The Unfinished Transition To Democracy In Latin America

Author: Juan Carlos Calleros-Alarcón
Publisher: Routledge
ISBN: 1135907226
Size: 74.37 MB
Format: PDF, ePub
View: 5388
Download
This book examines the political evolution of the judiciary – a usually overlooked political actor – and its capacity to contribute to the process of democratic consolidation in Latin America during the 1990s. Calleros analyzes twelve countries in order to assess the independence, impartiality, political strength and efficiency of the judicial branch. The picture that emerges – with the one exception of Costa Rica – is the persistence of weak judicial systems, unable in practice to check other branches of government, including the executive and the military, while not quite effective in fully protecting human rights or in implementing due process of law guarantees. Aggravating issues, such as corruption, heavy case backlogs, overcrowding of prisons, circumvention of laws and personal vulnerability of judges, make the judiciary the least evolved of the three branches of government in the Latin American transitions to democracy.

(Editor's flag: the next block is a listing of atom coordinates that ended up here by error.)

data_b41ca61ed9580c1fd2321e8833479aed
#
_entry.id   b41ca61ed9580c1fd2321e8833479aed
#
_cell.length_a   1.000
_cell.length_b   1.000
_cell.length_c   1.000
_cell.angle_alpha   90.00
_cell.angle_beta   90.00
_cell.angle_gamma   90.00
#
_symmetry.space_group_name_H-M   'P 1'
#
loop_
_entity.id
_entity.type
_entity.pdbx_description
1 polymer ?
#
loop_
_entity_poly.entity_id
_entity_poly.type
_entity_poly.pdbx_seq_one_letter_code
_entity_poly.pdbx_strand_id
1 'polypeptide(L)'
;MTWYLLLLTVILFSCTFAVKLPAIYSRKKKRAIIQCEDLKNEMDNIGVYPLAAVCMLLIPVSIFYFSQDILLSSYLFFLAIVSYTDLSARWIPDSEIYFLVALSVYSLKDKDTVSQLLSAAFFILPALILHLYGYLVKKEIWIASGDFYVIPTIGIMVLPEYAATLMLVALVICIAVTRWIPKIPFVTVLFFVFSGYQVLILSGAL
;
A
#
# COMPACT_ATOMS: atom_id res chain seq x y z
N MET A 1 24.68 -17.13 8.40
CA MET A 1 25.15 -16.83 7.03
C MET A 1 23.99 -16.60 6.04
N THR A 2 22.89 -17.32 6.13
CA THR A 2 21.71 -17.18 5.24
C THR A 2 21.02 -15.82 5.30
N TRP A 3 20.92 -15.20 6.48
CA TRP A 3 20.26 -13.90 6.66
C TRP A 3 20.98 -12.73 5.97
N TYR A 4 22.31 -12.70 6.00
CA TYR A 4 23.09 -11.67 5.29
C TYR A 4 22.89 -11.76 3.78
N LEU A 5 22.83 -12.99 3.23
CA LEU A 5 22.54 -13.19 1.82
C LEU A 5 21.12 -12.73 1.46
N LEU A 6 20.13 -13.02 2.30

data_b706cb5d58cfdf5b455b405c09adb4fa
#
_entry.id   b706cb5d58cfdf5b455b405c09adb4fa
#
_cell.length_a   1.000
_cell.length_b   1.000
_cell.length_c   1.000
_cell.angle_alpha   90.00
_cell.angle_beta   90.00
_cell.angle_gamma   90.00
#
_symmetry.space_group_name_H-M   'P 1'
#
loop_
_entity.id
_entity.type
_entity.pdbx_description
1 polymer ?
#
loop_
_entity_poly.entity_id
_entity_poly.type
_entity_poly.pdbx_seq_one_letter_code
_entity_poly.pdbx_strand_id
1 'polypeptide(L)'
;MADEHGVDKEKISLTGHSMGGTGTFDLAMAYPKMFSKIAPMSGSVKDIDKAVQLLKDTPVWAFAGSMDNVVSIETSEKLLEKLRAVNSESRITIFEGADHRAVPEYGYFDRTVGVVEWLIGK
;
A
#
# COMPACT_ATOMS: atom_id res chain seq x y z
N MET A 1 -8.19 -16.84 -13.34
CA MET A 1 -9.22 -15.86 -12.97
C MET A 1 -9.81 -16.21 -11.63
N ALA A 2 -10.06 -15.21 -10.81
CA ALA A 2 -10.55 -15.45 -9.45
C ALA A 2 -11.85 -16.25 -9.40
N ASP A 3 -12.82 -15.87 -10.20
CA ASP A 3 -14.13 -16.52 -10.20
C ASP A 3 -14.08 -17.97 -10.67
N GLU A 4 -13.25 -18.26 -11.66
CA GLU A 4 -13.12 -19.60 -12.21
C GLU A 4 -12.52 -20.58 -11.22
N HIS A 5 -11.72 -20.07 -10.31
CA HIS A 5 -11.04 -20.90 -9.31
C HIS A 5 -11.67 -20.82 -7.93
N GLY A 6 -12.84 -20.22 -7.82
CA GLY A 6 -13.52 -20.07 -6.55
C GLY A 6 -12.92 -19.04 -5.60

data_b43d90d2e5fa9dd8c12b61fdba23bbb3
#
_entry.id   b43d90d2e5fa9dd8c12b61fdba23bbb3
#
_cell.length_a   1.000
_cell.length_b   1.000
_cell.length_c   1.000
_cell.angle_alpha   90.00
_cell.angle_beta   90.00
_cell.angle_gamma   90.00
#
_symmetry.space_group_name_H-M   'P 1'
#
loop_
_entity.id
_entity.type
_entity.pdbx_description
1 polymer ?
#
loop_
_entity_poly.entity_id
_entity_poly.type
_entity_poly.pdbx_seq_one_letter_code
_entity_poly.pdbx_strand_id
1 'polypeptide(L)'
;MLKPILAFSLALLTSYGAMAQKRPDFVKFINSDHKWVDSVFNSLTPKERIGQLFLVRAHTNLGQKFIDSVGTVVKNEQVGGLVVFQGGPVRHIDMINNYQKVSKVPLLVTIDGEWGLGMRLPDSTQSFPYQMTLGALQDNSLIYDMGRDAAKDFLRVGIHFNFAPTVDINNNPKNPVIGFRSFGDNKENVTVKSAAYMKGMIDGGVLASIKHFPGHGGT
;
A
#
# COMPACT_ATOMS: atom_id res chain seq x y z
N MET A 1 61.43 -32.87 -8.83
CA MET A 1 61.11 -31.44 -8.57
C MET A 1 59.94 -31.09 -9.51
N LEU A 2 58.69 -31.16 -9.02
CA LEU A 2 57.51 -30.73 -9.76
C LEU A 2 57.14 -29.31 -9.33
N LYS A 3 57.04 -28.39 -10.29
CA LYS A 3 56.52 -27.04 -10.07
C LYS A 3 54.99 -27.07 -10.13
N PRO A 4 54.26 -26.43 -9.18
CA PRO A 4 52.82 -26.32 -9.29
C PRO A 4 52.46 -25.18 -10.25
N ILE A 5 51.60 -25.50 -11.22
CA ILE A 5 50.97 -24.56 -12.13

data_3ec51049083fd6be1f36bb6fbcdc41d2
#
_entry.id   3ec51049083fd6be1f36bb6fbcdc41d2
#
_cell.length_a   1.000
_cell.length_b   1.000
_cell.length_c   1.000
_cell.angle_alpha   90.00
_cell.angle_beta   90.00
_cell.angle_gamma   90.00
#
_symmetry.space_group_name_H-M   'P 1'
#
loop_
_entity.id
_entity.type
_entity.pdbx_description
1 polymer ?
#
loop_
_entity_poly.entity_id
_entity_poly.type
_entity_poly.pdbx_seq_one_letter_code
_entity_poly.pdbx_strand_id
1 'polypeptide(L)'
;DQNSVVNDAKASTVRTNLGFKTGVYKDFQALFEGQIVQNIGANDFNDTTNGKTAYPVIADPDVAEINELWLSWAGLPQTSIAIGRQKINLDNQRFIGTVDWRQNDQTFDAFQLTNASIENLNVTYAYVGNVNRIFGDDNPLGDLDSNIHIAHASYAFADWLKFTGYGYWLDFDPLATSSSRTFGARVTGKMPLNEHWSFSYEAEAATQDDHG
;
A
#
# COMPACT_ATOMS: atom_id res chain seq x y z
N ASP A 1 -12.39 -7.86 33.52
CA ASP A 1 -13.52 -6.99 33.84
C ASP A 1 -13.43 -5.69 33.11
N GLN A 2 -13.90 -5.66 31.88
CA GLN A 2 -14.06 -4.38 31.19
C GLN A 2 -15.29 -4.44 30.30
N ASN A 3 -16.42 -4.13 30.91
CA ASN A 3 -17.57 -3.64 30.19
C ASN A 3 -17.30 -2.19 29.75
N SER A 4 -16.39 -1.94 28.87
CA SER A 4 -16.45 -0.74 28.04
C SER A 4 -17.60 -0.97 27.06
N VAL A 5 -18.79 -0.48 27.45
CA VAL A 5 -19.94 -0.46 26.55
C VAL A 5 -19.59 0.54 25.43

The Politics Of Central American Integration

Author: Rafael A. Sánchez Sánchez
Publisher: Routledge
ISBN: 1135843457
Size: 18.30 MB
Format: PDF, Kindle
View: 903
Download
Since its inception in the 1960s to the regional negotiations in the 1990s and onwards, Central American integration has been a process characterized by both dramatic advances and setbacks. This book provides a theoretical explanation of this ebb and flow, examining different stages including the military conflicts of the 1980s, the subsequent Esquipulas peace process, and the relaunch of integration during the 1990s under the System of Central American Integration (SICA). Sánchez Sánchez's analysis focuses on the policies and preferences of the larger states of the region, Costa Rica, El Salvador and Guatemala, and argues that integration relies on intergovernmental bargaining. Interviews, historical and comparative data are presented in a format invaluable for students and teachers concerned with comparative regional integration, as well as for those seeking a greater understanding of contemporary Central American regional and international politics and development.